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U.S. Army tests swarms of drones in major exercise

Void

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Too bad the countermeasure is already also COT :p

http://www.gizmag.com/battelles-dronedefender-beam-gun-uavs/39885/
 

Dragon029

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That Drone Defender device would actually be ineffective against these types of drones if they're set up correctly - you'll be able to disrupt their command link, but the Pixhawk autopilot that controls those systems can fly via dead-reckoning, operate 100% autonomously and be set up to return to certain waypoints (or just keep flying a certain path via INS) if GPS becomes denied. Obviously if you're trying to do something like deliver a munition to a certain target, there would be issues, but for recon it wouldn't be much of an issue - you could still receive live telemetry as well; just not send anything / much back to it.
 

Void

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Dragon029 said:
That Drone Defender device would actually be ineffective against these types of drones if they're set up correctly - you'll be able to disrupt their command link, but the Pixhawk autopilot that controls those systems can fly via dead-reckoning, operate 100% autonomously and be set up to return to certain waypoints (or just keep flying a certain path via INS) if GPS becomes denied. Obviously if you're trying to do something like deliver a munition to a certain target, there would be issues, but for recon it wouldn't be much of an issue - you could still receive live telemetry as well; just not send anything / much back to it.
More sophisticated jammers can seize can control and force them into the ground.
 

cluttonfred

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1) If the US military actually took a less-is-more approach to something like this, it would not be hard to imagine simple, cheap, disposable armed drones like this, similar in principle to the Aerovironment switchblade but much, cheaper. Maybe using the body of a standard hand grenade?

2) For every measure, there will be a countermeasure. How hard would it be to make a simple guided anti-UAV munition, perhaps fired from a standard 40mm grenade launcher?
 

Dragon029

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Void said:
I can't view that article without paying for a subscription; is that the same as this?

If so, that system just exploits the lack of security in the standard communications protocol - definitely an issue, but only because there's zero encryption (each packet is unencrypted and contains the netID of the transmitter), etc on the data link; give it another couple of years (if not months; safety failures, security exploits and these 'drone killer' devices have made a big impression on the hobby industry) and people will either start applying encryption / security to MAVLink or replace it with another protocol.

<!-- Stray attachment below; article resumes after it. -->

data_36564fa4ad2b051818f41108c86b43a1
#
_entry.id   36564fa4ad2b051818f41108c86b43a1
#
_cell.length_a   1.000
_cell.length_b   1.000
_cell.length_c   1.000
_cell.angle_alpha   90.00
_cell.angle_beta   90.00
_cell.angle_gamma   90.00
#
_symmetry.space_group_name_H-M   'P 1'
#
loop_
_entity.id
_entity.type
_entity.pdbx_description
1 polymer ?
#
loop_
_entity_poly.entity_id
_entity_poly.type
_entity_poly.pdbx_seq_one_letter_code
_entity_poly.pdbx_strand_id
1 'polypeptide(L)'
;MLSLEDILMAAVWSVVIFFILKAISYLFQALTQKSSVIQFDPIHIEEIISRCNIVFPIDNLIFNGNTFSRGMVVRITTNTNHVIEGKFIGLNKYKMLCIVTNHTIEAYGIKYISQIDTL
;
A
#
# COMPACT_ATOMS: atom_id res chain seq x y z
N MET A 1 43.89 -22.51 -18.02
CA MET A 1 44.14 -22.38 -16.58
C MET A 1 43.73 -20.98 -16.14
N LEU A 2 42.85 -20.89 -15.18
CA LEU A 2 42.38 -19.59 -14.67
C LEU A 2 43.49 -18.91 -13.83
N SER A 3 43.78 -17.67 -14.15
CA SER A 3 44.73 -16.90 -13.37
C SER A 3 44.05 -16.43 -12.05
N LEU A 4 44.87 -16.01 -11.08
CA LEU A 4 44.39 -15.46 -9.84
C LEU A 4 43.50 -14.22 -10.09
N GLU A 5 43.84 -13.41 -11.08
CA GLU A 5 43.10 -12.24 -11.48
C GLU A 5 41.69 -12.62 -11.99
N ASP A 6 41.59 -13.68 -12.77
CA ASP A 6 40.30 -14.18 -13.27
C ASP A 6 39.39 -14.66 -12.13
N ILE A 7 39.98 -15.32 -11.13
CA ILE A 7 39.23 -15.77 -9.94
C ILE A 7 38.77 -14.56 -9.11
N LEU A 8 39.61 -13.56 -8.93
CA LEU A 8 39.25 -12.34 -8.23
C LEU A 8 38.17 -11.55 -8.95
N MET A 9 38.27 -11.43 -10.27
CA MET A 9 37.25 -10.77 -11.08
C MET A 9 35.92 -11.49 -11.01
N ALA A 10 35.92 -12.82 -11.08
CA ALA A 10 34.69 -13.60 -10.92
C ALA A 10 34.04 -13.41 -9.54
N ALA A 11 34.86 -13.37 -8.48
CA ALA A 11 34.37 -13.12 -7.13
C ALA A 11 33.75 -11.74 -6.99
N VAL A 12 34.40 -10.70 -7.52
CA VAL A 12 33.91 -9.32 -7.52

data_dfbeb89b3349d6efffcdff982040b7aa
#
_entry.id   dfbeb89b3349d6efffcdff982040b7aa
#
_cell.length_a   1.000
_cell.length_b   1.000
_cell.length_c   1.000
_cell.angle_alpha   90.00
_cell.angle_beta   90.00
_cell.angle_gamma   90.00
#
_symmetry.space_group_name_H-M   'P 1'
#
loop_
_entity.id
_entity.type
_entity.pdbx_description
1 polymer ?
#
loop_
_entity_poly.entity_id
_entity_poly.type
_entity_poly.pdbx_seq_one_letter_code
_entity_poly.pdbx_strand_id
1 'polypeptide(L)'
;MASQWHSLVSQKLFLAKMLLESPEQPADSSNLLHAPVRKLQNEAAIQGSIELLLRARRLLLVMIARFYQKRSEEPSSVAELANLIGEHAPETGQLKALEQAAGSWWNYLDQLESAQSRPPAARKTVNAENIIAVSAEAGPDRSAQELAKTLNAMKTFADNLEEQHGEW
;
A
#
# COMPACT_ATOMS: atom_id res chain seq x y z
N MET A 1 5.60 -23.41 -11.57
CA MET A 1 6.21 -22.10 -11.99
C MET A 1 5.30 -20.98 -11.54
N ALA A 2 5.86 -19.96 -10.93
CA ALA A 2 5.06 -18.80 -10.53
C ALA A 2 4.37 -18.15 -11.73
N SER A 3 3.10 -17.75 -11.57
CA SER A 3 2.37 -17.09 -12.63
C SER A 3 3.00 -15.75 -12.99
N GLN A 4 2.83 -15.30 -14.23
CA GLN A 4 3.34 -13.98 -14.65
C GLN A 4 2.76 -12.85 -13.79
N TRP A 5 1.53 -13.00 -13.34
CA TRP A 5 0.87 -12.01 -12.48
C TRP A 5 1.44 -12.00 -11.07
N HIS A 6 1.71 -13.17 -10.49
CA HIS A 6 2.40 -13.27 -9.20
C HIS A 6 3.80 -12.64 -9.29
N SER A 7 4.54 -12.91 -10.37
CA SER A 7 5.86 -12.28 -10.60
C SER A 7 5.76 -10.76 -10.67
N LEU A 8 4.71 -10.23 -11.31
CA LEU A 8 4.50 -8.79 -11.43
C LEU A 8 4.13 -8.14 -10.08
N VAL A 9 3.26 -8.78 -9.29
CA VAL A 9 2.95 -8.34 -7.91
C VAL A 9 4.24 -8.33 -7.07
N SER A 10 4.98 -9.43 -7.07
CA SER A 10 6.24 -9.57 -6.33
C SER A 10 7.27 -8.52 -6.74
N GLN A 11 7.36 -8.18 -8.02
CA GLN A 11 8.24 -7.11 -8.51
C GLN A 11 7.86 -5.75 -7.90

I'm not suggesting that the military and other organisation won't try to stay ahead of the curve and have exploits or sleeper firmware to hijack control signals, but right now the creators of these devices are taking candy from a baby; in the very near future, it'll be quite a bit more difficult.
 

bobbymike

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As in many instances nature is way ahead

https://www.youtube.com/watch?v=B0QVXVgcdhs
 

bobbymike

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http://www.af.mil/Portals/1/documents/isr/Small_UAS_Flight_Plan_2016_to_2036.pdf

Demonstrate to Deter

—Will Skowronski10/31/2016

​The drone swarming technology the Pentagon is seeking as part of its Third Offset effort took a “large step forward just this week,” Defense Secretary Ash Carter said Friday. Speaking at the Center for Strategic and International Studies in Washington, D.C., Carter did not disclose any details, but said more will be heard about the project—headed by DOD’s Strategic Capabilities Office—“in the months to come.” Swarming drones are just one of the “game-changing” technologies the SCO is tasked with pursuing. Carter said the office is also developing a cross-domain capability for the Army Tactical Missile System—a surface-to-surface missile—by integrating an existing seeker that will enable it to hit moving targets at sea up to 300 kilometers from shore. Carter said as these and other investments, including an arsenal plane, “yield new weapons systems and warfighting capabilities in the coming years, some of them much sooner than you might think, they’ll need to be demonstrated so that they’re effective in deterring future conflict.” During an earlier panel discussion at the CSIS event on Friday, Deputy Defense Secretary Robert Work said the Third Offset effort is “focused on one thing, and one thing only: conventional deterrence. It is designed to strengthen US conventional deterrence to hopefully avoid ever any major confrontation with any major state.” (See also: The Third Offset from the August 2016 issue of Air Force Magazine.)
 

bobbymike

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http://www.nextbigfuture.com/2016/12/darpa-wants-to-control-hundreds-of-air.html
 

bobbymike

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http://www.foxnews.com/tech/2017/04/25/drone-swarms-deployed-in-aerial-dogfight-test.html?cmpid=prn_military&comp=1199467398560&rank=0
 

Grey Havoc

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http://www.reuters.com/article/us-usa-army-drones-idUSKBN1AK2C0
https://tech.slashdot.org/story/17/08/04/2036251/us-army-calls-halt-on-use-of-chinese-made-drones-by-dji
 
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